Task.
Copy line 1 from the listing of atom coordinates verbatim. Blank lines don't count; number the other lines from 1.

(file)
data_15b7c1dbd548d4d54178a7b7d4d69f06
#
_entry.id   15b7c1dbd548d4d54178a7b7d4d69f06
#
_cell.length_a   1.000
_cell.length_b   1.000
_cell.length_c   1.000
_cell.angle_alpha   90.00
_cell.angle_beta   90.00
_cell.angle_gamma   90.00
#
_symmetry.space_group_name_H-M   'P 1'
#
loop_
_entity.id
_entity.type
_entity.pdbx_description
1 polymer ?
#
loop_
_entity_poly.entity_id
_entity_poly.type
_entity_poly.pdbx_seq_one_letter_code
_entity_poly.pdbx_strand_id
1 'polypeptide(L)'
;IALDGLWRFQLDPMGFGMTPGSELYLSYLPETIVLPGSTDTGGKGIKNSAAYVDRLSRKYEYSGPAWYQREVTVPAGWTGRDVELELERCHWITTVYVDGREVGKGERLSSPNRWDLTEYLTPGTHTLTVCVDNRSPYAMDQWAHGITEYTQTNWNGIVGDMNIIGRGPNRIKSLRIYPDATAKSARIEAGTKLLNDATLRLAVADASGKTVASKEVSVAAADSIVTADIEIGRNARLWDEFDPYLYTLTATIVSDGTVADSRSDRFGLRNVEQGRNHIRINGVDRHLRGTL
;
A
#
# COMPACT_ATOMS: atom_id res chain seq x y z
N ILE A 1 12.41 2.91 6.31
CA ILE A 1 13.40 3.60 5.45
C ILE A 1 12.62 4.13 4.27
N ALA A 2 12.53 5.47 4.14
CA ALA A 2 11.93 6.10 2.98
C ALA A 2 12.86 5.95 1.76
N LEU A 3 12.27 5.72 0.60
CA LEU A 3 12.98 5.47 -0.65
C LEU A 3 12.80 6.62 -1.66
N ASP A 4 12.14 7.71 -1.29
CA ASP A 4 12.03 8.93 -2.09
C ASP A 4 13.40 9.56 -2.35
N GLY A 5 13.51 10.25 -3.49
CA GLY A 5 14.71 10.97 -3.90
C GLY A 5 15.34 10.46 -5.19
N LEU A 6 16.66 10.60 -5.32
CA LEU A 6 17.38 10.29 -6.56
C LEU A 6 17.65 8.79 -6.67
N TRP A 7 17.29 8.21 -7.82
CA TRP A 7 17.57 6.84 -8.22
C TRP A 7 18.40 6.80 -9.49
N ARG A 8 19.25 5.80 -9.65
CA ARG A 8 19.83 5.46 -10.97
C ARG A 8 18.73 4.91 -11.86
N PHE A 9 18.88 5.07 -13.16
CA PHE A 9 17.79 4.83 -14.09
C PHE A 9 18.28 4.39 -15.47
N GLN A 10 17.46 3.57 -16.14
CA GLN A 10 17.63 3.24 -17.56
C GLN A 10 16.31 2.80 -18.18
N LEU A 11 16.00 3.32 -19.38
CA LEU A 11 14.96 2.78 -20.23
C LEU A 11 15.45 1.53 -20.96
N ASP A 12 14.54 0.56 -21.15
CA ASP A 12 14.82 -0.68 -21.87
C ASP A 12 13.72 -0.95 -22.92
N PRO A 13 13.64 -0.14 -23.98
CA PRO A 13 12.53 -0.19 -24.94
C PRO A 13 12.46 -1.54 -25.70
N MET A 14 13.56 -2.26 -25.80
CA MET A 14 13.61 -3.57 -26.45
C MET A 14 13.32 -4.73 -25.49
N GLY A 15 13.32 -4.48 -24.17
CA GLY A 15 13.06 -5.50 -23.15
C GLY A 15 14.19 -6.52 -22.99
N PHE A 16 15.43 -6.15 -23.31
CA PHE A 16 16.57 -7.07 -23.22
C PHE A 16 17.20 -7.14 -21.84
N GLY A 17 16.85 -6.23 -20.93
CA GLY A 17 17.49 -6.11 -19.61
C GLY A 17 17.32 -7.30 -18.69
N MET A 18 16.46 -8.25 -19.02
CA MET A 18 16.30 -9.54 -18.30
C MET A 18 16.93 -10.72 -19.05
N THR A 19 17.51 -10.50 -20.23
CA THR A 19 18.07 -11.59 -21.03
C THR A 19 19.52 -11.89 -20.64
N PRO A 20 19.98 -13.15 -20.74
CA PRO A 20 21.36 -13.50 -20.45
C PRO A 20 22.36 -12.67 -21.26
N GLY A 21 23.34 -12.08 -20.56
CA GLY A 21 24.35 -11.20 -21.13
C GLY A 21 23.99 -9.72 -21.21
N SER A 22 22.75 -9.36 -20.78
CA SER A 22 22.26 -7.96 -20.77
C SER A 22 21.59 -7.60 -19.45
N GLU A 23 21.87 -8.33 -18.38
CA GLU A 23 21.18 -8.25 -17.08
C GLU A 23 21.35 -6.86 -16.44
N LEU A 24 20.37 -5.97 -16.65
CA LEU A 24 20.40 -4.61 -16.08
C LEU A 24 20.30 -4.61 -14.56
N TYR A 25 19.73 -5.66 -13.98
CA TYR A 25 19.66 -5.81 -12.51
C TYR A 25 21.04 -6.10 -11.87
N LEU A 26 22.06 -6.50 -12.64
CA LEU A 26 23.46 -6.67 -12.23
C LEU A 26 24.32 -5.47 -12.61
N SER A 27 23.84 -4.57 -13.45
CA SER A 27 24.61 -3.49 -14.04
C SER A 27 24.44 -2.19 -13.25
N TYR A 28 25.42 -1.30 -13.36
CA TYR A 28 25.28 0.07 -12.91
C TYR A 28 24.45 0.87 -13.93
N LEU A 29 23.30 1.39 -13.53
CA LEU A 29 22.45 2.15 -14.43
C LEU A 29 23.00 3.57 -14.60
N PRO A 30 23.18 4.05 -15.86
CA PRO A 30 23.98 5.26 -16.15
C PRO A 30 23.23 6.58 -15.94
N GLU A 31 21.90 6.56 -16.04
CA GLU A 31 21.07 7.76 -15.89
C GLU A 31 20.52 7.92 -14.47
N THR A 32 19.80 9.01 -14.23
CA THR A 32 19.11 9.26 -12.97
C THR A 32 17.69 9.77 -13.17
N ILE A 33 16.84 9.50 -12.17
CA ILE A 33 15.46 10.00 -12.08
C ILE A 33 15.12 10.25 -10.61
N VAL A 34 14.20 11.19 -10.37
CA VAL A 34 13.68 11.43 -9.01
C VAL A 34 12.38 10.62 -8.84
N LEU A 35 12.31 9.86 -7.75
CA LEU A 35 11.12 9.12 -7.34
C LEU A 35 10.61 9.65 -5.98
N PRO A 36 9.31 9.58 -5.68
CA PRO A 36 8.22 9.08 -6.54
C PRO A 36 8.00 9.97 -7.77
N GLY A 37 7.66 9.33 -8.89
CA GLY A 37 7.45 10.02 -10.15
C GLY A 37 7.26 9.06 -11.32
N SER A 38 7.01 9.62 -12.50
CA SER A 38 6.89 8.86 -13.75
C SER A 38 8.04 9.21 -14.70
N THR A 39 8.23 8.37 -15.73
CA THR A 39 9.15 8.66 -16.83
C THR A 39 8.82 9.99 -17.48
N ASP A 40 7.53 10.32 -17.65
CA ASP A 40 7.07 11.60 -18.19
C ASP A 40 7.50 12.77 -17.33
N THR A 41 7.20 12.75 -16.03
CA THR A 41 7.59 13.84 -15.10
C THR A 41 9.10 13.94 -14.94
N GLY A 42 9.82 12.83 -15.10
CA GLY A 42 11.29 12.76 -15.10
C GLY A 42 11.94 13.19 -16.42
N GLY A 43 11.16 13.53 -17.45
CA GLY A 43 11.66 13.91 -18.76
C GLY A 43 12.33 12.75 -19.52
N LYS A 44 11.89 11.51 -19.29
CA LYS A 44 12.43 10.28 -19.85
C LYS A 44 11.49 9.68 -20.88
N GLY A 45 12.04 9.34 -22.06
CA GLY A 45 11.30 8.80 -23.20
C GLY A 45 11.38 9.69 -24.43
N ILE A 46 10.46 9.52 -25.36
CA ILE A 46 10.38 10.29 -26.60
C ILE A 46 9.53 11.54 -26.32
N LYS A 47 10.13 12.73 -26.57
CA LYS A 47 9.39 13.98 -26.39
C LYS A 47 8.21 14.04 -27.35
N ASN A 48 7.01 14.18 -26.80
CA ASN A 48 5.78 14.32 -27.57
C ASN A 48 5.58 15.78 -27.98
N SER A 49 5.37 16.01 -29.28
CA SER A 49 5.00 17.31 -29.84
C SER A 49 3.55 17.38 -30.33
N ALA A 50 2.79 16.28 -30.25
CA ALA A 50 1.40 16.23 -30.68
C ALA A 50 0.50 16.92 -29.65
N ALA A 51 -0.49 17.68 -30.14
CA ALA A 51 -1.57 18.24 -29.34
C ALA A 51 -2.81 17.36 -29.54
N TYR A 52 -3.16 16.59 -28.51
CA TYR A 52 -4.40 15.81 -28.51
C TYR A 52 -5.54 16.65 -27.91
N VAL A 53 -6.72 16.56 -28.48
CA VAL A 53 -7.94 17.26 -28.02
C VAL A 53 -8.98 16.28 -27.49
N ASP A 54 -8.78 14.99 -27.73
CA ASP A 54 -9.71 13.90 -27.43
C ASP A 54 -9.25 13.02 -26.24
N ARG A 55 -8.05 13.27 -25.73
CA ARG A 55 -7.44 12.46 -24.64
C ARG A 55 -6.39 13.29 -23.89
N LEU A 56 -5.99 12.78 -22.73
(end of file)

data_15b7c1dbd548d4d54178a7b7d4d69f06